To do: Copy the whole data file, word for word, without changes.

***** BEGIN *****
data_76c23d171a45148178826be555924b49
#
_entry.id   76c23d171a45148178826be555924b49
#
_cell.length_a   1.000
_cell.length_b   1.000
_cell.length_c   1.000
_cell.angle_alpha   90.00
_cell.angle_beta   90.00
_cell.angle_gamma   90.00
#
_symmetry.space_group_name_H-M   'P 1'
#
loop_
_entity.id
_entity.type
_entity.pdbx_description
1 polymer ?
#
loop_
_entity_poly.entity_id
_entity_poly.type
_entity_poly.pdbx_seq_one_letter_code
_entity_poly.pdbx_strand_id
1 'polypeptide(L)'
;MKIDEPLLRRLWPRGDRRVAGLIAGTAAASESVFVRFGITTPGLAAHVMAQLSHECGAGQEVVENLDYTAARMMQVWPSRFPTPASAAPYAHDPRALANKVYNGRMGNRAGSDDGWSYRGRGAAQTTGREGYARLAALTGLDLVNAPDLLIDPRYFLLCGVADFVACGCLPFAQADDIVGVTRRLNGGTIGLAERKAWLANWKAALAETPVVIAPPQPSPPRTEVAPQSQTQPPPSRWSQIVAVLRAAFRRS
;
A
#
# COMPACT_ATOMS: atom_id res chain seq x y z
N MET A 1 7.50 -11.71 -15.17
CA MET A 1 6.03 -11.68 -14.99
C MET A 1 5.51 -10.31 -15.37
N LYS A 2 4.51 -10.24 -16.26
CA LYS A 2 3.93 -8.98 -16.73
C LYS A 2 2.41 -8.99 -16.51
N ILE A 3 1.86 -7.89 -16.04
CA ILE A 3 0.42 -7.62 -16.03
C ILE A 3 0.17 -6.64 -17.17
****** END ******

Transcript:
data_76c23d171a45148178826be555924b49
#
_entry.id   76c23d171a45148178826be555924b49
#
_cell.length_a   1.000
_cell.length_b   1.000
_cell.length_c   1.000
_cell.angle_alpha   90.00
_cell.angle_beta   90.00
_cell.angle_gamma   90.00
#
_symmetry.space_group_name_H-M   'P 1'
#
loop_
_entity.id
_entity.type
_entity.pdbx_description
1 polymer ?
#
loop_
_entity_poly.entity_id
_entity_poly.type
_entity_poly.pdbx_seq_one_letter_code
_entity_poly.pdbx_strand_id
1 'polypeptide(L)'
;MKIDEPLLRRLWPRGDRRVAGLIAGTAAASESVFVRFGITTPGLAAHVMAQLSHECGAGQEVVENLDYTAARMMQVWPSRFPTPASAAPYAHDPRALANKVYNGRMGNRAGSDDGWSYRGRGAAQTTGREGYARLAALTGLDLVNAPDLLIDPRYFLLCGVADFVACGCLPFAQADDIVGVTRRLNGGTIGLAERKAWLANWKAALAETPVVIAPPQPSPPRTEVAPQSQTQPPPSRWSQIVAVLRAAFRRS
;
A
#
# COMPACT_ATOMS: atom_id res chain seq x y z
N MET A 1 7.50 -11.71 -15.17
CA MET A 1 6.03 -11.68 -14.99
C MET A 1 5.51 -10.31 -15.37
N LYS A 2 4.51 -10.24 -16.26
CA LYS A 2 3.93 -8.98 -16.73
C LYS A 2 2.41 -8.99 -16.51
N ILE A 3 1.86 -7.89 -16.04
CA ILE A 3 0.42 -7.62 -16.03
C ILE A 3 0.17 -6.64 -17.17